put all her morality upon the same plane, and thereby succeeded in
equalizing corporeal pleasure, so that the entire scale of human acts
produced a harmonious equality of temperament, whence goodness and
virtue necessarily followed, the pathway being unobstructed.

It is too much to be expected, or even to be hoped for, that there
will ever be any unanimity among moral reformers, or any uniformity in
their standards of moral excellence. The educated world of the present
day, reading between the lines of ancient history, and some that is
not so very ancient, see ambition for place and power as the moving
cause, the inspiration behind the great majority of revolutions, and
they have come to apply the same construction to the great majority of
moral agitations and movements for the reform of morals and the
betterment of humanity, with pecuniary reward or profit, however,
added as the sine qua non of maintaining them.

Cure the agitation by removing the occasion for it, and Othello's
occupation would be gone; hence, the agitation continues. As an
eminent theologian declared with a conviction that went home to a
multitude, at the Congress of Religions, when the Columbian Exposition
was in operation:

"If all the religions in the world are to be merged into one, who, or
what will support the clergy that will be deprived of their salaries
by the change in management?"

The Golden Calf and Aaron were there, but where was the angry Moses?




CHAPTER V

Ninon and Count de Coligny


It was impossible for a maiden trained in the philosophy of Epicurus,
and surrounded by a brilliant society who assiduously followed its
precepts to avoid being caught in the meshes of the same net spread
for other women. Beloved and even idolized on all sides, as an object
that could be worshiped without incurring the displeasure of
Richelieu, who preferred his courtiers to amuse themselves with women
and gallantries rather than meddle with state affairs, and being
disposed both through inclination and training to accept the
situation, Ninon felt the sentiments of the tender passion, but
philosophically waited for a worthy object.

That object appeared in the person of the young Gaspard, Count de
Coligny, afterwards Duc de Chatillon, who paid her assiduous court.
The result was that Ninon conceived a violent passion for the Count,
which she could not resist, in fact did not care to resist, and she
therefore yielded to the young man of distinguished family, charming
manners, and a physically perfect specimen of manhood.

It is alleged by Voltaire and repeated by Cardinal de Retz, that the
early bloom of Ninon's charms was enjoyed by Richelieu, but if this be
true, it is more than likely that Ninon submitted through policy and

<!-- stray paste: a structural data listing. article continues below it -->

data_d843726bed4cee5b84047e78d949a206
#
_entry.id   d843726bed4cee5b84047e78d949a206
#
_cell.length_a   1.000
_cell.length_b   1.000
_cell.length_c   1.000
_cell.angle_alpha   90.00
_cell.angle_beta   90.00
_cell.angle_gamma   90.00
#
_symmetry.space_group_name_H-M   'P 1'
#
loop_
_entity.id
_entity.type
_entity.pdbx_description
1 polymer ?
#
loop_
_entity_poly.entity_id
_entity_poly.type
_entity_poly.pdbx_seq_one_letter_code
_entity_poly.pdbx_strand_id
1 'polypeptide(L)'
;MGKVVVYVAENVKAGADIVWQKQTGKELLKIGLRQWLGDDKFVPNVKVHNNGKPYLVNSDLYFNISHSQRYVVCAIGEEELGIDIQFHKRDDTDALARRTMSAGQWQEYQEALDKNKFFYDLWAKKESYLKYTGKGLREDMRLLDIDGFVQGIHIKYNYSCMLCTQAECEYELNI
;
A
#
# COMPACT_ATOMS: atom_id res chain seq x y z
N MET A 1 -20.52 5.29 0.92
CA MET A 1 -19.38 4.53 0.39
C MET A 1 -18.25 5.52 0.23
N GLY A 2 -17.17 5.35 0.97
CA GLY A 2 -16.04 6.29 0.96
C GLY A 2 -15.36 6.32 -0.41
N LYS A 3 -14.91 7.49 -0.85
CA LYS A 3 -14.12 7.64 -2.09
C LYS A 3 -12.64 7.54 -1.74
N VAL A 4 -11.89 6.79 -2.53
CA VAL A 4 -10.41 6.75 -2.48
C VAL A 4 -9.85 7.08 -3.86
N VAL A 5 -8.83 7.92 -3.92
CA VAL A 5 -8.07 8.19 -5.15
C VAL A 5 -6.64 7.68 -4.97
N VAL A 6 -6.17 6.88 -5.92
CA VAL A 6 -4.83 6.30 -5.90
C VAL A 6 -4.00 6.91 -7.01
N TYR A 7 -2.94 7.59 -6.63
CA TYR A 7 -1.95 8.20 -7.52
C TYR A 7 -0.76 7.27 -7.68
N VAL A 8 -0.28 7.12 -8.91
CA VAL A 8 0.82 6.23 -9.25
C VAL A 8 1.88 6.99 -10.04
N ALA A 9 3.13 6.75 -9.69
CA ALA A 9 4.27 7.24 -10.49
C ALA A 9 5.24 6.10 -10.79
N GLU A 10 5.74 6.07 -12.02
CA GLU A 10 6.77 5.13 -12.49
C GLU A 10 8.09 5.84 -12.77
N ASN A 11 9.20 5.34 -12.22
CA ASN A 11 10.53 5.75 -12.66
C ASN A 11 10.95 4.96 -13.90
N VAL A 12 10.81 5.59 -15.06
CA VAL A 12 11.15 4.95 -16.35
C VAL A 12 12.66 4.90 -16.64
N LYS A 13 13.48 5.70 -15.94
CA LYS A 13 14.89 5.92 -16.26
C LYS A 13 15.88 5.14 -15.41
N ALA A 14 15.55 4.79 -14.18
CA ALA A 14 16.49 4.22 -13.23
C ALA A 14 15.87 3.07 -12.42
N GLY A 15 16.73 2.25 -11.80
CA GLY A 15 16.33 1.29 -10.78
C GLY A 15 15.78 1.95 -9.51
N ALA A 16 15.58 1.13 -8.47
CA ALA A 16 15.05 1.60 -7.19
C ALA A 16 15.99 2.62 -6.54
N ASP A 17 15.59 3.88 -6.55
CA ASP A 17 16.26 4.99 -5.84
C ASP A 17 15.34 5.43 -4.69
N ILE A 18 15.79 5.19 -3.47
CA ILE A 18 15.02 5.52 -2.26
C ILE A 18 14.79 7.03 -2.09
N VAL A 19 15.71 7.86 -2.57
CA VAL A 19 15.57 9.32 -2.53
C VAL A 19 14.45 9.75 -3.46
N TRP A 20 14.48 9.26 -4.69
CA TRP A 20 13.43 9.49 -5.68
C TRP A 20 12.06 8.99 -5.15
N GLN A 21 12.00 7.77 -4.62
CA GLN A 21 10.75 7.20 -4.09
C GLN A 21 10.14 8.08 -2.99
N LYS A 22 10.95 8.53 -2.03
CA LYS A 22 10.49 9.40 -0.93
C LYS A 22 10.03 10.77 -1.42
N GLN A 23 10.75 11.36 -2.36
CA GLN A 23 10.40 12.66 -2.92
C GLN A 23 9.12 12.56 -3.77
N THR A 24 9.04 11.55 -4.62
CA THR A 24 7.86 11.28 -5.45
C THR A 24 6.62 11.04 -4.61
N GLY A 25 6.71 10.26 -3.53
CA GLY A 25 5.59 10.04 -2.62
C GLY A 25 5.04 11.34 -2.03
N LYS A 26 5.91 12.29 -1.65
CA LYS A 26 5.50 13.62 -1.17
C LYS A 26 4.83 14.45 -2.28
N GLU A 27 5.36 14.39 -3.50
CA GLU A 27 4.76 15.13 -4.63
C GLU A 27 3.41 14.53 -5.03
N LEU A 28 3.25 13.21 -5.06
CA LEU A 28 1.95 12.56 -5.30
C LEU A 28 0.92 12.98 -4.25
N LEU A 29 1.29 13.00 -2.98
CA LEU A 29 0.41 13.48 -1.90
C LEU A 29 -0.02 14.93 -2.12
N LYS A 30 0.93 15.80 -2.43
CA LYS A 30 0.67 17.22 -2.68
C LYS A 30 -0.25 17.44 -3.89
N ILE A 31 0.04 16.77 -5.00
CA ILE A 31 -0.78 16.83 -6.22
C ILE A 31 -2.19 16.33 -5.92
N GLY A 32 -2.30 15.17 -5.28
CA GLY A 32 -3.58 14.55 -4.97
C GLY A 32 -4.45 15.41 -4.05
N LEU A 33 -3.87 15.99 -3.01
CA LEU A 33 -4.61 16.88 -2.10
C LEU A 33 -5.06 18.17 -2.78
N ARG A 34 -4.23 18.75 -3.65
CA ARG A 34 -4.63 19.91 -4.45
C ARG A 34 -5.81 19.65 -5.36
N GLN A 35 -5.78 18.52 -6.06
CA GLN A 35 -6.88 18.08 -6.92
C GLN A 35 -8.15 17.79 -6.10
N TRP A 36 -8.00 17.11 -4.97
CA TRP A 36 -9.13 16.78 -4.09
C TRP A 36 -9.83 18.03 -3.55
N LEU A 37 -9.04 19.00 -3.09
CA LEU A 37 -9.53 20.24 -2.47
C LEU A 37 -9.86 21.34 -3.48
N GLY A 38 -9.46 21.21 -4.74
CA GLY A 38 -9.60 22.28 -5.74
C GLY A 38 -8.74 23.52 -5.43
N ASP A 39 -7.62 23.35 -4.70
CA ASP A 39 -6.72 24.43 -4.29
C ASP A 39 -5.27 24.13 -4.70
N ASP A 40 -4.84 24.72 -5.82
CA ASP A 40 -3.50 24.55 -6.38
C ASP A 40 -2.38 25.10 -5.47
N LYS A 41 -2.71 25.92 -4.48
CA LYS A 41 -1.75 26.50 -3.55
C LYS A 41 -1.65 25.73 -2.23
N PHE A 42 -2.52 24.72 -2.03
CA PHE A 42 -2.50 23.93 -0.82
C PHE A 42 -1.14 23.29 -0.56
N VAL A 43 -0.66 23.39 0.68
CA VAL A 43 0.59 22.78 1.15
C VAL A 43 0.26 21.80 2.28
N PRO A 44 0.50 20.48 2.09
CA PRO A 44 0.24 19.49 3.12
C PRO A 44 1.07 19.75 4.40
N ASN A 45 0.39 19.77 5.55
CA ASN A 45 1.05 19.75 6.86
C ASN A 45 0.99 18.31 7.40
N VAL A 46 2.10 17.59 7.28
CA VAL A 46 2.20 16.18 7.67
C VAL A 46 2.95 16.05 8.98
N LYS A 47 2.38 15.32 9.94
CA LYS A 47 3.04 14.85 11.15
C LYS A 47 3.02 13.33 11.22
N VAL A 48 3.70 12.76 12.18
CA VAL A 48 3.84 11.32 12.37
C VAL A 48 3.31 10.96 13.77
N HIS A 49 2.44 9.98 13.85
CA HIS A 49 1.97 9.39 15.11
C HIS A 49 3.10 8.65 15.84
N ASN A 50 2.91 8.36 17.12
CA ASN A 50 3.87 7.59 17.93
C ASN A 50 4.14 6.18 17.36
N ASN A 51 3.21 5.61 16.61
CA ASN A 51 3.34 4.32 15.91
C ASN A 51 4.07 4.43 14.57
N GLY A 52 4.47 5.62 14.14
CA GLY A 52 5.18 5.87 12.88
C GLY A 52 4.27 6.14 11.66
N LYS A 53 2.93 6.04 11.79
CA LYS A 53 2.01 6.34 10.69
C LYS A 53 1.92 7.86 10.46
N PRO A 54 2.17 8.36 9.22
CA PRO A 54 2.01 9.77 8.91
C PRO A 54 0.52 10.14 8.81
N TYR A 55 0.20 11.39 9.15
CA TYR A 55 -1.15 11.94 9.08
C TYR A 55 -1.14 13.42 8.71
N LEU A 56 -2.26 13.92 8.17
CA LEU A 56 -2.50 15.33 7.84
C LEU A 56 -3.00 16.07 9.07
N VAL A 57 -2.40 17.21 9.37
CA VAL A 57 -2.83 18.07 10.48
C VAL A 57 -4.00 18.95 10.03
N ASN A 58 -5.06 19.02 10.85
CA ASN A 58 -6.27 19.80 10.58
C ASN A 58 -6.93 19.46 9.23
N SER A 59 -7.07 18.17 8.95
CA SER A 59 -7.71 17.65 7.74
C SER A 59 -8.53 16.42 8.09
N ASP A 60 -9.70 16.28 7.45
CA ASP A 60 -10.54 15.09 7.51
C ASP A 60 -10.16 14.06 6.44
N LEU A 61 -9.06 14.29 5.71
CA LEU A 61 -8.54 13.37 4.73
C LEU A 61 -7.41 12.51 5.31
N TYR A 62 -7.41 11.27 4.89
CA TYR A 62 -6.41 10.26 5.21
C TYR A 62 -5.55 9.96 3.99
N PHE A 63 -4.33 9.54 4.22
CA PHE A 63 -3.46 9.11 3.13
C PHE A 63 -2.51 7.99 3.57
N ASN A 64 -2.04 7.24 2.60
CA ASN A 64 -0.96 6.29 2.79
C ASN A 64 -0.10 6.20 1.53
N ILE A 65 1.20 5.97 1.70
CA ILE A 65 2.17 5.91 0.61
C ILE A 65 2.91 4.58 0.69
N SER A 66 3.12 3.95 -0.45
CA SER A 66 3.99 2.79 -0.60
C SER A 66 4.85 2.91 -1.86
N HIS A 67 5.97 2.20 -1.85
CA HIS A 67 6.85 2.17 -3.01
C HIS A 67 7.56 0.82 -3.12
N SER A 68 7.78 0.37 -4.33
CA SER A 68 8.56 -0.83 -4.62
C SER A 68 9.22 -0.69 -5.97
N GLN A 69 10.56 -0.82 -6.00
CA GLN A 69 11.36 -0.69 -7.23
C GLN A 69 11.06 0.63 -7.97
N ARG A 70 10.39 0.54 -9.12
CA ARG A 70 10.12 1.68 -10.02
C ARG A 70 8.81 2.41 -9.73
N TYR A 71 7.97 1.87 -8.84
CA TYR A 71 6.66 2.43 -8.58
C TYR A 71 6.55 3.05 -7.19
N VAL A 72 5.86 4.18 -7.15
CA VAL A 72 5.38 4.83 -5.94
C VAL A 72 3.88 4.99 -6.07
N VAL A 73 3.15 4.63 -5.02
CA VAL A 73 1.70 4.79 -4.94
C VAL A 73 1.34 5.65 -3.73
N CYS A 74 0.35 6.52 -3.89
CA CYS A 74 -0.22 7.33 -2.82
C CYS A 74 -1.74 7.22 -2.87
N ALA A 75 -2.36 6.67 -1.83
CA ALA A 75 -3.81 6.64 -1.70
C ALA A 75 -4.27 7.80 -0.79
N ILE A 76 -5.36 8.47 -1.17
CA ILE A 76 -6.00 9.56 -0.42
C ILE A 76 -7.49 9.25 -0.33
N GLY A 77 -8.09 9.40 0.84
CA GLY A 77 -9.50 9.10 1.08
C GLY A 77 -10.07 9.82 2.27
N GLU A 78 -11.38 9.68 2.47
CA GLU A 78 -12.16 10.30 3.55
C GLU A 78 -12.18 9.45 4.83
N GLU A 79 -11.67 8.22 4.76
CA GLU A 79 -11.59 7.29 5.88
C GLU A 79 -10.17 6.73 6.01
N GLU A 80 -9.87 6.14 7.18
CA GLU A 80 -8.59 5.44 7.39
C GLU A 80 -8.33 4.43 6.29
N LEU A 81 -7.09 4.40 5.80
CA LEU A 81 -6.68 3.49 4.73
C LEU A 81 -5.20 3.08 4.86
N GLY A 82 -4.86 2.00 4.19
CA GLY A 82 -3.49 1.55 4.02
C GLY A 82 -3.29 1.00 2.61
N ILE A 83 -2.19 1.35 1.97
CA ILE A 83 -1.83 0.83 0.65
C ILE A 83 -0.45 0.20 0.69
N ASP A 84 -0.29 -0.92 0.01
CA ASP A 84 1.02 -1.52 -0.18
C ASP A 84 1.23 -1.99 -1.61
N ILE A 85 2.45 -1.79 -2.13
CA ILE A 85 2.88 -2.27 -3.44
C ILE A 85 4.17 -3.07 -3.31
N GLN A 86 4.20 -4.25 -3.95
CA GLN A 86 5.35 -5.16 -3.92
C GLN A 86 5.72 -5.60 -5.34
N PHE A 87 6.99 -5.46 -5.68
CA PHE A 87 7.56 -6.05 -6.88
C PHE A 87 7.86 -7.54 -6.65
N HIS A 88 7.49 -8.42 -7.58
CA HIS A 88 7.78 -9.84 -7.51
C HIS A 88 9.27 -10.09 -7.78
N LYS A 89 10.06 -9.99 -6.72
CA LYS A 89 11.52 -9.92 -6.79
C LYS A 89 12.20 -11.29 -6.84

not from any affection for the great Cardinal. It is certain, however,
that the great statesman's attention had been called to her growing
influence among the French nobility, and that he desired to control
her actions if not to possess her charms. She was a tool that he
imagined he could utilize to keep his rebellious nobles in his leash.
Abbé Raconis, Ninon's uncle, and the Abbé Boisrobert, her friend, who
stood close to the Cardinal, had suggested to His Eminence that the
charms of the new beauty could be used to advantage in state affairs,
and he accordingly sent for her at first through curiosity, but when
he had seen her he hoped to control her for his personal benefit.

Although occupied in vast projects which his great genius and activity
always conducted to a happy issue, the great man had not renounced the
affections of his human nature, nor his intellectual gratifications.
He aimed at everything, and did not consider anything beneath his
dignity. Every day saw him engaged in cultivating a taste for
literature and art, and some moments of every day were set apart for
social gallantries. When it came to the art of pleasing and attracting
women, we have the word of Cardinal de Retz for it, that he was not
always successful. Perhaps it is only inferior minds who possess the
art and the genius of seduction.

The intriguing Abbé, in order to bring Ninon under the influence of
his master, and to charm her with the great honor done her by a man
upon whom were fixed the eyes of all Europe, prepared a series of
gorgeous fêtes, banquets and entertainments at the palace at Rueil.
But Ninon was not in the least overwhelmed, and refused to hear the
sighs of the great man. Hoping to inspire jealousy, he affected to
love Marion de Lormes, a proceeding which gave Ninon great pleasure as
it relieved her from the importunities of the Cardinal. The end of it
was, that Richelieu gave up the chase and left Ninon in peace to
follow her own devices in her own way.

Whatever may have been the relations between Ninon and Cardinal
Richelieu, it is certain that the Count de Coligny was her first
sentimental attachment, and the two lovers, in the first intoxication